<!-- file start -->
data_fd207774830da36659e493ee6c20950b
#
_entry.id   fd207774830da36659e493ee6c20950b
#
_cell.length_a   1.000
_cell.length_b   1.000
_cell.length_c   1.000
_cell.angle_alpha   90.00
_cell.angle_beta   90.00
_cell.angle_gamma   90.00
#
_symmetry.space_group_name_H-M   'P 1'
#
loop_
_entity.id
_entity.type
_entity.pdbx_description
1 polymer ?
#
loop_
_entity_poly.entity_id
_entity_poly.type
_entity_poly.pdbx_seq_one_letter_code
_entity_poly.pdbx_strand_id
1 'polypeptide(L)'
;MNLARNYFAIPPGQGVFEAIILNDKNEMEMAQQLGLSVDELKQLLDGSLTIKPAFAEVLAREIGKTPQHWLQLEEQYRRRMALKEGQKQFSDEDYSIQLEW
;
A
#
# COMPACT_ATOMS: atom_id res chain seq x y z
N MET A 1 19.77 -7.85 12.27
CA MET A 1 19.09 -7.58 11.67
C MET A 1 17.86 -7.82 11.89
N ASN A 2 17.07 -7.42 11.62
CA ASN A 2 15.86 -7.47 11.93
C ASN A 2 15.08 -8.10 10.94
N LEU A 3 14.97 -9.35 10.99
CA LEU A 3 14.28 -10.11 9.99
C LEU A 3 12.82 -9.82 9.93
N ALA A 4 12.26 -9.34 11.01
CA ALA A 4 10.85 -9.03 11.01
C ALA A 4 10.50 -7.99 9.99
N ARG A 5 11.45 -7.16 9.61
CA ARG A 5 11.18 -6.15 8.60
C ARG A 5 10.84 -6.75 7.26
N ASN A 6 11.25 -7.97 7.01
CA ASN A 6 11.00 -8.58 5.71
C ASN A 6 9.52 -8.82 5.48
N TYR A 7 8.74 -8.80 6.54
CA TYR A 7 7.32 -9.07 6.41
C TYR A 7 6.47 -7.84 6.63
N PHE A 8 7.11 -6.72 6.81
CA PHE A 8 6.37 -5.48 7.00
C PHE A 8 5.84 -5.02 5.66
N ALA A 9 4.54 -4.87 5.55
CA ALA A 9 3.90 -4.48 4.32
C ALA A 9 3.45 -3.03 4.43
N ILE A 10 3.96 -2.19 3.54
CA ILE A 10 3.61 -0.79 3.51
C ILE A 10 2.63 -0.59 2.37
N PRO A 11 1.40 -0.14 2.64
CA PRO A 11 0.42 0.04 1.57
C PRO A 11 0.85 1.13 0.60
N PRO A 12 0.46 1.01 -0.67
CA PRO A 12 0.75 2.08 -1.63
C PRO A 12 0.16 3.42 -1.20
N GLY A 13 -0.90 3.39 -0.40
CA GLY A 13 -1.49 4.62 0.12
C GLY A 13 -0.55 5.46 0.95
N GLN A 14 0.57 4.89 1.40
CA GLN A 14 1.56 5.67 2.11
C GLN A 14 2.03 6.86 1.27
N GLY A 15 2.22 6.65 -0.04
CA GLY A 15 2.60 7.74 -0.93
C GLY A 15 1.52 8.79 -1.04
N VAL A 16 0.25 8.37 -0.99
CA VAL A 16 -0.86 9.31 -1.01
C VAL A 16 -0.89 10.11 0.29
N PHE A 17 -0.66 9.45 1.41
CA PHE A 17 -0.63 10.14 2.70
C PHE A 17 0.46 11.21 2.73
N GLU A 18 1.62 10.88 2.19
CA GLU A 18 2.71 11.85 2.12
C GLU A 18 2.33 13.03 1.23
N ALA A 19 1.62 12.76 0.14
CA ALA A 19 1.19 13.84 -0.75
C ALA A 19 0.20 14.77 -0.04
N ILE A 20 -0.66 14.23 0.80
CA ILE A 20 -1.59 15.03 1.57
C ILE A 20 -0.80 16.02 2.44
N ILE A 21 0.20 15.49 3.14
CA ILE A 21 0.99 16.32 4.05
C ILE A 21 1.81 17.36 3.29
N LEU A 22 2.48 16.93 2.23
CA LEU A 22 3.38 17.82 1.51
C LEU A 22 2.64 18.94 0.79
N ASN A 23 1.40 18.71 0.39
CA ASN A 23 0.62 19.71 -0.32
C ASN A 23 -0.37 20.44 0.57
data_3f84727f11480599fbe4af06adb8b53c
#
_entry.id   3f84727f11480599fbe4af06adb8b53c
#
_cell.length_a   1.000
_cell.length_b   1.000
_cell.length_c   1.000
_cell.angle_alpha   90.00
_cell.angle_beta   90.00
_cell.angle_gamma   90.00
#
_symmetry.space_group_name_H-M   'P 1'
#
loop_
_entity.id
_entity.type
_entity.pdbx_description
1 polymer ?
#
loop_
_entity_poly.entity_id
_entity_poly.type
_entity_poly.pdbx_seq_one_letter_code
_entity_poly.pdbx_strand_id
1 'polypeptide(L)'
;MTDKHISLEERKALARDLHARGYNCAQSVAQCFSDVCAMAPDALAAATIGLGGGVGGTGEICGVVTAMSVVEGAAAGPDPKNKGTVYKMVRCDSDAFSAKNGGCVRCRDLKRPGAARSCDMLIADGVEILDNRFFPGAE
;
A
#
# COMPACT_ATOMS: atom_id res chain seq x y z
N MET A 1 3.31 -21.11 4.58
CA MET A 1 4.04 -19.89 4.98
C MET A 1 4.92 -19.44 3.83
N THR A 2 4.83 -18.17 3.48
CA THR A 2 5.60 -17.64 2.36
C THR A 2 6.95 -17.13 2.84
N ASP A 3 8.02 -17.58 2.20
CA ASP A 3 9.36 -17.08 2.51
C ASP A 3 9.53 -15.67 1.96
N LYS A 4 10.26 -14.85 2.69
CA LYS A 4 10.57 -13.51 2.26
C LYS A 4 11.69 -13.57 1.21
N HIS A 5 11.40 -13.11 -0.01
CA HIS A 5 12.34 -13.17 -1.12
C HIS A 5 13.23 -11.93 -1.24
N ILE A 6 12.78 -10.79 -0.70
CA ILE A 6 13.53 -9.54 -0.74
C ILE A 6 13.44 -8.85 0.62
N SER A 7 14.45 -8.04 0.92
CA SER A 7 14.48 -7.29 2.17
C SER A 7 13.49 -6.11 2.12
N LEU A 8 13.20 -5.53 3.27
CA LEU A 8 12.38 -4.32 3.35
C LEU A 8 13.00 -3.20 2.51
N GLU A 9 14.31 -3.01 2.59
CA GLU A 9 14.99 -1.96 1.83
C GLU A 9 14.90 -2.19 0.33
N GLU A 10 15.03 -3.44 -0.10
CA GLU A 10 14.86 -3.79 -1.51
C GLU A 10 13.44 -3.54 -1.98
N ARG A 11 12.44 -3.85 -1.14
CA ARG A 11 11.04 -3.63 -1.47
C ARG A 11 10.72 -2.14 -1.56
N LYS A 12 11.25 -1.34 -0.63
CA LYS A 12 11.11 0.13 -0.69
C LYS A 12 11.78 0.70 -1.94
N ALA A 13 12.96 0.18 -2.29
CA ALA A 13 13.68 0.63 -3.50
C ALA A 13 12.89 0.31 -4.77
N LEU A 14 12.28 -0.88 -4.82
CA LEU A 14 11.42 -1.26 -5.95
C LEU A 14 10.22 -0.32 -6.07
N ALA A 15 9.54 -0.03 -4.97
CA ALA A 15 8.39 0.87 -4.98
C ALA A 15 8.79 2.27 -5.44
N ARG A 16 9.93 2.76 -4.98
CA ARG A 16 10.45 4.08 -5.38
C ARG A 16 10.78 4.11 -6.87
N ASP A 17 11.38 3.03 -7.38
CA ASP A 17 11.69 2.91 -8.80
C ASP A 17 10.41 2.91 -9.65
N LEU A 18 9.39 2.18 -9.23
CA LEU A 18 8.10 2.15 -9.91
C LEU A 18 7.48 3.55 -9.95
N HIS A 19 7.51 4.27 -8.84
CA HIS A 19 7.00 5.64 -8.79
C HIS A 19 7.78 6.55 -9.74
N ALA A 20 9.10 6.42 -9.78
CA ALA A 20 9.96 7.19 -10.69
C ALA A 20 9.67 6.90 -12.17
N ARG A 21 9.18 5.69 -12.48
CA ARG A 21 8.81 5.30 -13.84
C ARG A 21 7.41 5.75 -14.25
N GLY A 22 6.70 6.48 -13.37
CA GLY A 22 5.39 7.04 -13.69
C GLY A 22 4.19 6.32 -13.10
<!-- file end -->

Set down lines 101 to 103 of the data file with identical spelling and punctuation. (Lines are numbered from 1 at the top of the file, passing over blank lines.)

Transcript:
#
_entry.id   3f84727f11480599fbe4af06adb8b53c
#